American Society of Agricultural and Biological Engineers



Click on the underlined title to access the document or go back to the Search Results screen to download the PDF version.


If you are not an ASABE member or if your employer has not arranged for access to the full-text, Click here for options.

Evaluating Low Temperatures to Control Indian Meal Moth in Stored Grain

Published by the American Society of Agricultural and Biological Engineers, St. Joseph, Michigan www.asabe.org

Citation:  Paper number  046135,  2004 ASAE Annual Meeting . (doi: 10.13031/2013.16982) @2004
Authors:   N. Kaliyan, R. V. Morey, W. F. Wilcke, M. A. Carrillo, C. A. Cannon
Keywords:   Indian meal moth, Stored corn, Aeration, Insect management

Aeration management strategies were developed to control cold-acclimated and diapausing Indian meal moth larvae in grain bins in north- and east-central regions of the U.S during winter. Contour maps showing hours below –10 oC for the months of December, January, and February were developed to help effective planning and management of aeration to control insects that normally survive the winter. Two cumulative lethality index (CLI) models were developed to estimate mortality of laboratory-reared (diapausing without cold-acclimation) and field-collected (coldacclimated, and diapausing with cold-acclimation) Indian meal moth larvae under changing temperature conditions. The CLI models were found to be useful for evaluating aeration management strategies.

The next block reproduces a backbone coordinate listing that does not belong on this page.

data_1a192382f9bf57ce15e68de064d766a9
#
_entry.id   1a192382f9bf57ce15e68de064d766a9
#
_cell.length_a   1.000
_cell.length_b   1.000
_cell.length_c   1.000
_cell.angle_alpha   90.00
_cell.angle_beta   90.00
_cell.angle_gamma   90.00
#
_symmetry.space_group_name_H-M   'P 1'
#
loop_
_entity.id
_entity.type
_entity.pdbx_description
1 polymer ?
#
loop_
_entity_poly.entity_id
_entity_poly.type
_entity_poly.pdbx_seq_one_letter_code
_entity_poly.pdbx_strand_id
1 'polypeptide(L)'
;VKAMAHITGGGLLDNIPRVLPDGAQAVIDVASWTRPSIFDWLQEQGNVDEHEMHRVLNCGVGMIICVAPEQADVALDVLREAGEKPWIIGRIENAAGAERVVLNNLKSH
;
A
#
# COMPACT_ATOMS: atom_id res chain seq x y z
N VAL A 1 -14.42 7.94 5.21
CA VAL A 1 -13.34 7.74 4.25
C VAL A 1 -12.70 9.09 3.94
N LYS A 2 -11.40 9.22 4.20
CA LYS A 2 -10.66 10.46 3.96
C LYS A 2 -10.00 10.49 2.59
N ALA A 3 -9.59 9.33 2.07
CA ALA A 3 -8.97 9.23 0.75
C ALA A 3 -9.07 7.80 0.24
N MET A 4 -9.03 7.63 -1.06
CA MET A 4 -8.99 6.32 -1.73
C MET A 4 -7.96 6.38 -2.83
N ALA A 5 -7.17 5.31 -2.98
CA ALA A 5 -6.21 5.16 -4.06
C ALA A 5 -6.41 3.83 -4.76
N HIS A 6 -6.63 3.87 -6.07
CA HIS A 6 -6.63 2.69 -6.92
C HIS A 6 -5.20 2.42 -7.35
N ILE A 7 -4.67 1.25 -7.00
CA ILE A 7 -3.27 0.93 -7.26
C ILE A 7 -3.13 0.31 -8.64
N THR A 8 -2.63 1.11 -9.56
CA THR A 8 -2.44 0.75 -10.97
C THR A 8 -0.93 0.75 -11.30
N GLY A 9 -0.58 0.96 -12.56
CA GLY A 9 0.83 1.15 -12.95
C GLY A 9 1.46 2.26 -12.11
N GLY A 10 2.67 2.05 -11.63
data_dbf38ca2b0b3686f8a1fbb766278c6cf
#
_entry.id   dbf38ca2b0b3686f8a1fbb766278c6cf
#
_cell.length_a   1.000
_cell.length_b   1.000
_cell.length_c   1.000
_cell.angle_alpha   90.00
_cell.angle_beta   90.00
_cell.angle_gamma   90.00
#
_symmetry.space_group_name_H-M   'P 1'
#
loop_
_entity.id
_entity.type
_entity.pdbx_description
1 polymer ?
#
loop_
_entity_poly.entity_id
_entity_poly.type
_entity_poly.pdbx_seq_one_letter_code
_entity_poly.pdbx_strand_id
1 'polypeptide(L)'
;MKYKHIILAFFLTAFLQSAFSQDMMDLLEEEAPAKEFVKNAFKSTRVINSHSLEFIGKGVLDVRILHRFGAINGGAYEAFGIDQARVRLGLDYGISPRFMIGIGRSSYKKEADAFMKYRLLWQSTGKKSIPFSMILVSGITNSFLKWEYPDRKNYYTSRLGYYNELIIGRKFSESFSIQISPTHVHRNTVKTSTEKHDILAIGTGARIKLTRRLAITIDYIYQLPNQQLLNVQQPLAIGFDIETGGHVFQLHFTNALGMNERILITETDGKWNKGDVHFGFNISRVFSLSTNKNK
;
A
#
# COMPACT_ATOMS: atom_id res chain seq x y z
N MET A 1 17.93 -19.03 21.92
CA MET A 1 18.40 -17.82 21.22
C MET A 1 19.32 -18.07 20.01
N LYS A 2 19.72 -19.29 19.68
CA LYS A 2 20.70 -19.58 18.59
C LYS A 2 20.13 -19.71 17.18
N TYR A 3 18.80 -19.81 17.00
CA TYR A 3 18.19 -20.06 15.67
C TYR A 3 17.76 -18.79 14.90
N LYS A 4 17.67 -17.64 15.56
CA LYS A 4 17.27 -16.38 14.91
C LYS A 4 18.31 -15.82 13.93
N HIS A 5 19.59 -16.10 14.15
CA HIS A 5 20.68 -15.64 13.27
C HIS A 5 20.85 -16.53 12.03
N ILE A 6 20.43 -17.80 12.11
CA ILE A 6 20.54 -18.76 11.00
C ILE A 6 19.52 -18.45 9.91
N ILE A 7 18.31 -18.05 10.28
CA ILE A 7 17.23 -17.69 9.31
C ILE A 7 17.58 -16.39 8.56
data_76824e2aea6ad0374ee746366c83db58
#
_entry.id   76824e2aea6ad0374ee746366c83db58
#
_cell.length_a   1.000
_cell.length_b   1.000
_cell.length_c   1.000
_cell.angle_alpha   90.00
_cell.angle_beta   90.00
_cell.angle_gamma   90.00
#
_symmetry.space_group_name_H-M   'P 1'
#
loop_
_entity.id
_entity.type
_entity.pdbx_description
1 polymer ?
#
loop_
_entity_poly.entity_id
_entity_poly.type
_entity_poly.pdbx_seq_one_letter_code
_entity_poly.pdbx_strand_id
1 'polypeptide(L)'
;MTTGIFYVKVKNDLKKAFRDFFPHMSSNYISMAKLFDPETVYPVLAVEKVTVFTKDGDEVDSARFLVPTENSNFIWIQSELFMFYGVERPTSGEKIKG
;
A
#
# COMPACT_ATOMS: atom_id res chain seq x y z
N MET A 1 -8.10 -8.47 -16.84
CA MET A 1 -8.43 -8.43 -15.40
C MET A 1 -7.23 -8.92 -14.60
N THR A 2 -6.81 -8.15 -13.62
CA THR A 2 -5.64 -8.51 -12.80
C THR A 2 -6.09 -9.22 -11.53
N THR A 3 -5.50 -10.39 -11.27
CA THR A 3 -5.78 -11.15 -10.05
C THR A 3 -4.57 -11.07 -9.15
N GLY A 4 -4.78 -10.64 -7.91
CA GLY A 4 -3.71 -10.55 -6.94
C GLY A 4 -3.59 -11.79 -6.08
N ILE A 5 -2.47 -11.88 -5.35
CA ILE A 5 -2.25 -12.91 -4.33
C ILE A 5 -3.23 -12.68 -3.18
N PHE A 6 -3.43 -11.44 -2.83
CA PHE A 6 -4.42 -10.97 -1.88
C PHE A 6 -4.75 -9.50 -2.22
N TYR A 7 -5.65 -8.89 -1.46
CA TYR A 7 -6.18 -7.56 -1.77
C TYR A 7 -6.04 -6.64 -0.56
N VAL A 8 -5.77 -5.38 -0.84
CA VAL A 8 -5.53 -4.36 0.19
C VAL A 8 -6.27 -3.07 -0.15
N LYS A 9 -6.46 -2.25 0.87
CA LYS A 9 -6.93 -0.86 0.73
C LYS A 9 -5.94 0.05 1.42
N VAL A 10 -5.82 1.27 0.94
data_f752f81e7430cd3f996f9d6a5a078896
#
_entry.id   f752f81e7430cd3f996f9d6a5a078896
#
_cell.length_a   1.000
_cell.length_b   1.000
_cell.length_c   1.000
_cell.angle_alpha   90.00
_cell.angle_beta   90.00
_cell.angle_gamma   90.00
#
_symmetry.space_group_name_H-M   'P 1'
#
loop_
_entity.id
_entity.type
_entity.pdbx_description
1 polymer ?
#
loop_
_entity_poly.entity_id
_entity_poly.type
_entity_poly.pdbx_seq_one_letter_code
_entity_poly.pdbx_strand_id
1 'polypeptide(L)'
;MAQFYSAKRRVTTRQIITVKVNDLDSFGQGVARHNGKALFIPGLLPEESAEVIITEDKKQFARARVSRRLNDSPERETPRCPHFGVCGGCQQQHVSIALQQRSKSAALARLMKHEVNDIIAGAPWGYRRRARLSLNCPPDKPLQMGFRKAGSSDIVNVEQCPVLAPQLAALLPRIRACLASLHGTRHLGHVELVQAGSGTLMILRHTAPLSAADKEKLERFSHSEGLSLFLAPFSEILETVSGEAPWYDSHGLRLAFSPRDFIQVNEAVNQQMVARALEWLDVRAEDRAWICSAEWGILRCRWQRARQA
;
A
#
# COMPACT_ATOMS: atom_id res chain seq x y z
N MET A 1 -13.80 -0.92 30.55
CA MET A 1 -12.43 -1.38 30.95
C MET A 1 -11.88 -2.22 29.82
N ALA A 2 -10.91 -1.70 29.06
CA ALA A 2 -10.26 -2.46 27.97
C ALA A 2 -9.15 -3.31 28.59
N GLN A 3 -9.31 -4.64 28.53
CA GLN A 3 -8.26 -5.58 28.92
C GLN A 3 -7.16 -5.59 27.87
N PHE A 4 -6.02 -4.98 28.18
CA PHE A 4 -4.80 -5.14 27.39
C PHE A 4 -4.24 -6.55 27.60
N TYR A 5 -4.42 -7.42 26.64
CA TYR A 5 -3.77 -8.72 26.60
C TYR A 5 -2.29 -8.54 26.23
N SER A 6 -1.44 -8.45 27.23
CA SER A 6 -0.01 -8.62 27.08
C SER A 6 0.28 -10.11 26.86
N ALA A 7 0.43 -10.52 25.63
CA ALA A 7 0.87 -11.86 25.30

Simulation studies were conducted using 30 years of weather data for twelve locations in north- and east-central regions of the U.S. to evaluate different aeration management strategies for controlling Indian meal moth larvae. Temperatures of headspace-air and grain in the top meter of grain were simulated using an existing model for the period of December to February. The tested management strategies included no aeration, continuous aeration, and intermittent aeration by controlling fan operation. During aeration, air was pulled from the headspace downward through the grain (downward airflow).

Among the tested management strategies, a fan control strategy that turned the aeration fan on when the temperature of grain at 0.4 m depth was greater than the headspace-air temperature was found to be the best aeration management strategy for managing Indian meal moth larvae in all tested locations. For this strategy, the CLI model indicated that 100% mortality of Indian meal moth larvae could be achieved at a grain depth of 0.4 m from the top grain surface in all locations. For this strategy, the aeration fan operated about 10% of the time from December to February. The average cost of electrical energy required for aeration fan operation with this strategy for all locations was 1.3 ¢/t (0.03 ¢/bu) based on an electrical energy cost of 7 ¢/kWh.